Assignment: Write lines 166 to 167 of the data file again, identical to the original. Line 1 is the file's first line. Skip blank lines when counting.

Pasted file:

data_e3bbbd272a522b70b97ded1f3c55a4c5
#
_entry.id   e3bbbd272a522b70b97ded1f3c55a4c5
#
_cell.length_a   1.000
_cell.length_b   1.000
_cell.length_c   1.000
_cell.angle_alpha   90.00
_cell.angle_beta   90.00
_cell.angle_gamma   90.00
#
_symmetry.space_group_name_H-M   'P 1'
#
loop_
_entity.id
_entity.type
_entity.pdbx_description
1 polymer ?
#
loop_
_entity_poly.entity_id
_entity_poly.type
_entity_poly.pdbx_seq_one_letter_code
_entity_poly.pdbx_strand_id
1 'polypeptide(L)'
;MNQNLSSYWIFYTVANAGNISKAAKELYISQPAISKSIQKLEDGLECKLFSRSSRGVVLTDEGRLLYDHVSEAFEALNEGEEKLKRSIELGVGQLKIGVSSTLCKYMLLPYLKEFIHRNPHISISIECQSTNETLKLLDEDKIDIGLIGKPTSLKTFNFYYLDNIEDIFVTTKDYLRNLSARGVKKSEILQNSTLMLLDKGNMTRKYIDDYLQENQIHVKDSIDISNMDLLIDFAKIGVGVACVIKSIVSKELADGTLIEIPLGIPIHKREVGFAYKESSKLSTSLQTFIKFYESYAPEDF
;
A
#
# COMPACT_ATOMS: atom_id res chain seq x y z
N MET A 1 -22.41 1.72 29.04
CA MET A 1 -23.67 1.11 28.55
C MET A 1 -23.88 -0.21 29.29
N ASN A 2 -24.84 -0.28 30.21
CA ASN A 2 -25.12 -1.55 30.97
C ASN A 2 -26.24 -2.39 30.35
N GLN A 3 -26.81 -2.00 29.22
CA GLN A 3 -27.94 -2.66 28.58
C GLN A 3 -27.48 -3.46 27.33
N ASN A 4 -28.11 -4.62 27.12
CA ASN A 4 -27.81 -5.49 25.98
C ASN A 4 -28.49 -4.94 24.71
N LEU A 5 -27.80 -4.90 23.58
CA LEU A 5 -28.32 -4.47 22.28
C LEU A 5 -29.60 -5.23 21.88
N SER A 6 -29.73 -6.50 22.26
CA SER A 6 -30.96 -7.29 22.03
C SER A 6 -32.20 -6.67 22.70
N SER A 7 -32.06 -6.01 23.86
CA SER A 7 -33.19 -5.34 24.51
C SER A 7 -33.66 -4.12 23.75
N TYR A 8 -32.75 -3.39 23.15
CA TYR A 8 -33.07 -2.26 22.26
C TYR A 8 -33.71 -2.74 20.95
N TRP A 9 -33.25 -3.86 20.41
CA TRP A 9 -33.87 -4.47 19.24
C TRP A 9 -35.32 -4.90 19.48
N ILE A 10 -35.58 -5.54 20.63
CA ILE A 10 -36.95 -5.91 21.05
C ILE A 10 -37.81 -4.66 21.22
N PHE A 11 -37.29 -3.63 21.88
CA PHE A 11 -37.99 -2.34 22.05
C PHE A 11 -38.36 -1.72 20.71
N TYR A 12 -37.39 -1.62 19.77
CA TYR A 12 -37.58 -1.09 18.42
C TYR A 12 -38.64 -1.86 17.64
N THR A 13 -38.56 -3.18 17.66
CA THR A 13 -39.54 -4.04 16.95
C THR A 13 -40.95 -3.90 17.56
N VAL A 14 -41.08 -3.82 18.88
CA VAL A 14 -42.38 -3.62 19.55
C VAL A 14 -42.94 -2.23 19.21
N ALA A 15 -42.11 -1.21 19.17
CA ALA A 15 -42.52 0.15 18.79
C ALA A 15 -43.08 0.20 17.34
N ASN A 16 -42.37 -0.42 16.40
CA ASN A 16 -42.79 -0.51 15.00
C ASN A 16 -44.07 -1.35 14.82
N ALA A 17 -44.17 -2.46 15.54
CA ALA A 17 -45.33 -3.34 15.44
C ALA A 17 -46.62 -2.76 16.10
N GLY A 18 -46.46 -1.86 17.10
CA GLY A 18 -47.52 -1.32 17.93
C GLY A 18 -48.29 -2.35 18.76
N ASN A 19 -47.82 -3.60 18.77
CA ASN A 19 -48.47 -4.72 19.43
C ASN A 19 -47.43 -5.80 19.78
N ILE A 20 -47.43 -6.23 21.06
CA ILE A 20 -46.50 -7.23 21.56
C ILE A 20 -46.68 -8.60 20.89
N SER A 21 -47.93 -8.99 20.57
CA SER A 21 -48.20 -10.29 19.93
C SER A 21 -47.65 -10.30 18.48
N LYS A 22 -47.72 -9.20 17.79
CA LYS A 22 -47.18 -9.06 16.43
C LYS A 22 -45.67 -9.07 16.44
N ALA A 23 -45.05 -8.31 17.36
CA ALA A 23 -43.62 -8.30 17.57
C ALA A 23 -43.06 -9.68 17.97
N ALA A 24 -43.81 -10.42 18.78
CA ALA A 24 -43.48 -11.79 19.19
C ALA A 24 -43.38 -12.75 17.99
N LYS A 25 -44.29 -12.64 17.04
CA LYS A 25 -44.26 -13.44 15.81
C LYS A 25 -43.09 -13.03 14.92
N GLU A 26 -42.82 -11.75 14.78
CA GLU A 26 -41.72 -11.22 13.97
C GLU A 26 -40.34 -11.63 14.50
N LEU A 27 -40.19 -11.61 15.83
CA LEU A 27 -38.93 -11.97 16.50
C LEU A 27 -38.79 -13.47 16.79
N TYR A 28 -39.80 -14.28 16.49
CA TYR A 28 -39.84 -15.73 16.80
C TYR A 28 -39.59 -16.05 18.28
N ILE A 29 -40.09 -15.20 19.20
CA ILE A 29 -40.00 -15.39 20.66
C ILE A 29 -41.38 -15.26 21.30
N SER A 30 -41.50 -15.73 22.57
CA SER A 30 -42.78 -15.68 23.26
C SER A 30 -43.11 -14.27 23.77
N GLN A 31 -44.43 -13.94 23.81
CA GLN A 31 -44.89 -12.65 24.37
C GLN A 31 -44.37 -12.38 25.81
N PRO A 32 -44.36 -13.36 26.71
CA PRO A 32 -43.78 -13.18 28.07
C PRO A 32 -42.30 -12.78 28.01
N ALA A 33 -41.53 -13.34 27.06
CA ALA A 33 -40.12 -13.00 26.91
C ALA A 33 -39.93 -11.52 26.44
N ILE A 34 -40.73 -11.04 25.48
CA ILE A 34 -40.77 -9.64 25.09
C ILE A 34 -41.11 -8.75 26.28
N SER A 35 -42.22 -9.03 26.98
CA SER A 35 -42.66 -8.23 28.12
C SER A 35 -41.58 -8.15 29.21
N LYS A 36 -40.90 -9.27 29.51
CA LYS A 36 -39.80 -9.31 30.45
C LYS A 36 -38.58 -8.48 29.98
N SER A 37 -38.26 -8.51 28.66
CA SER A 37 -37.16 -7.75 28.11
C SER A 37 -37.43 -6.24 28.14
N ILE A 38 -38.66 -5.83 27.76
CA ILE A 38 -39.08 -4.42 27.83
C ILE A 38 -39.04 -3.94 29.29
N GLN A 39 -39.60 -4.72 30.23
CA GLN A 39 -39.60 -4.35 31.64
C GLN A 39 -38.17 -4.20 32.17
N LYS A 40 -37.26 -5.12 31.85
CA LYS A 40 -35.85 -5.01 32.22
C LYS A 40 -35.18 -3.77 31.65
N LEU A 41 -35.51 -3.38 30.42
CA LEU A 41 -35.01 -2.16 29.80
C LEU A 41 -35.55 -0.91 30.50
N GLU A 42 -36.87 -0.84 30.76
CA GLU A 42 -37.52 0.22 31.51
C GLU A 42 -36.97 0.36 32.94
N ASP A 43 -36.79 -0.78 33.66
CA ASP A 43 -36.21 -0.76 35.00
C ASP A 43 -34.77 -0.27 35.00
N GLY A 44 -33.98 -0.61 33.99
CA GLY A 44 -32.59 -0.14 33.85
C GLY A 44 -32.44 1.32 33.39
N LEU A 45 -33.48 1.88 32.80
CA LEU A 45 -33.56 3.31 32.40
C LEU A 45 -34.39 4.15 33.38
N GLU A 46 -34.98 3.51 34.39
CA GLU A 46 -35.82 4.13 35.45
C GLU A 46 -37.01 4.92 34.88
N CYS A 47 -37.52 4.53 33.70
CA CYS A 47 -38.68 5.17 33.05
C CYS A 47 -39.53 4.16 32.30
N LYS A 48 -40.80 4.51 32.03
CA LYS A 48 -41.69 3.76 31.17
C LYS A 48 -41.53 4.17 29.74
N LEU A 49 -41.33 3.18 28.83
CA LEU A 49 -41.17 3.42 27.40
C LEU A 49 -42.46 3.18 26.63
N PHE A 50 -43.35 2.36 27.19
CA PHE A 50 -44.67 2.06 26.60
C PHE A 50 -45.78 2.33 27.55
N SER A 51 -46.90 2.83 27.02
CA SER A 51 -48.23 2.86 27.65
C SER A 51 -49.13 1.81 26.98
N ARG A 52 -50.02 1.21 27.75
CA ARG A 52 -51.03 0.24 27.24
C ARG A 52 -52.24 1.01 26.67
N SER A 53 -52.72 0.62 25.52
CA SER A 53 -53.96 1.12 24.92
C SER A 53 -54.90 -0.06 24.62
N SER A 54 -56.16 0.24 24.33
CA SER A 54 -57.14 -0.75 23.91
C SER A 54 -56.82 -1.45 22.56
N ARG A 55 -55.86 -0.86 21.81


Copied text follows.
N GLU A 46 -34.98 3.51 34.39
CA GLU A 46 -35.82 4.13 35.45